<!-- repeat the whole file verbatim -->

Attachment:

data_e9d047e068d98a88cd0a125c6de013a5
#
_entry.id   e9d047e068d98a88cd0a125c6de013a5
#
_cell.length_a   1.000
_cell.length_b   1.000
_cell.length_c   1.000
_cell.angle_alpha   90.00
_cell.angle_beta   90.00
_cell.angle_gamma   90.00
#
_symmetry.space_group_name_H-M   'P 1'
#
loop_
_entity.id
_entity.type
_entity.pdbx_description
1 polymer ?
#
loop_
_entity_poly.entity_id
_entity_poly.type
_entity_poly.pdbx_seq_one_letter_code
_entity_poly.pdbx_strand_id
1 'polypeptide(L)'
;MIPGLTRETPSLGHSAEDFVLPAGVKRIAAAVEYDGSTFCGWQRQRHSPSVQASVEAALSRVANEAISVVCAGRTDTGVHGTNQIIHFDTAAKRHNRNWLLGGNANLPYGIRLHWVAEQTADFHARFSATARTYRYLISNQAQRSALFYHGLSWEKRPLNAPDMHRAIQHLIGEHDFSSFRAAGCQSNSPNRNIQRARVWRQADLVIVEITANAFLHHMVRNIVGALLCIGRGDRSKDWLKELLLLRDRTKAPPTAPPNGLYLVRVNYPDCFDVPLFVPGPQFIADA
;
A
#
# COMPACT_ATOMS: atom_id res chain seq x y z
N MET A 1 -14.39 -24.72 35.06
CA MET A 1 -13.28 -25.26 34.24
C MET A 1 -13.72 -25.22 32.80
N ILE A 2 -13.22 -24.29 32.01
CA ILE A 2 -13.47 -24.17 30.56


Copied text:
data_e9d047e068d98a88cd0a125c6de013a5
#
_entry.id   e9d047e068d98a88cd0a125c6de013a5
#
_cell.length_a   1.000
_cell.length_b   1.000
_cell.length_c   1.000
_cell.angle_alpha   90.00
_cell.angle_beta   90.00
_cell.angle_gamma   90.00
#
_symmetry.space_group_name_H-M   'P 1'
#
loop_
_entity.id
_entity.type
_entity.pdbx_description
1 polymer ?
#
loop_
_entity_poly.entity_id
_entity_poly.type
_entity_poly.pdbx_seq_one_letter_code
_entity_poly.pdbx_strand_id
1 'polypeptide(L)'
;MIPGLTRETPSLGHSAEDFVLPAGVKRIAAAVEYDGSTFCGWQRQRHSPSVQASVEAALSRVANEAISVVCAGRTDTGVHGTNQIIHFDTAAKRHNRNWLLGGNANLPYGIRLHWVAEQTADFHARFSATARTYRYLISNQAQRSALFYHGLSWEKRPLNAPDMHRAIQHLIGEHDFSSFRAAGCQSNSPNRNIQRARVWRQADLVIVEITANAFLHHMVRNIVGALLCIGRGDRSKDWLKELLLLRDRTKAPPTAPPNGLYLVRVNYPDCFDVPLFVPGPQFIADA
;
A
#
# COMPACT_ATOMS: atom_id res chain seq x y z
N MET A 1 -14.39 -24.72 35.06
CA MET A 1 -13.28 -25.26 34.24
C MET A 1 -13.72 -25.22 32.80
N ILE A 2 -13.22 -24.29 32.01
CA ILE A 2 -13.47 -24.17 30.56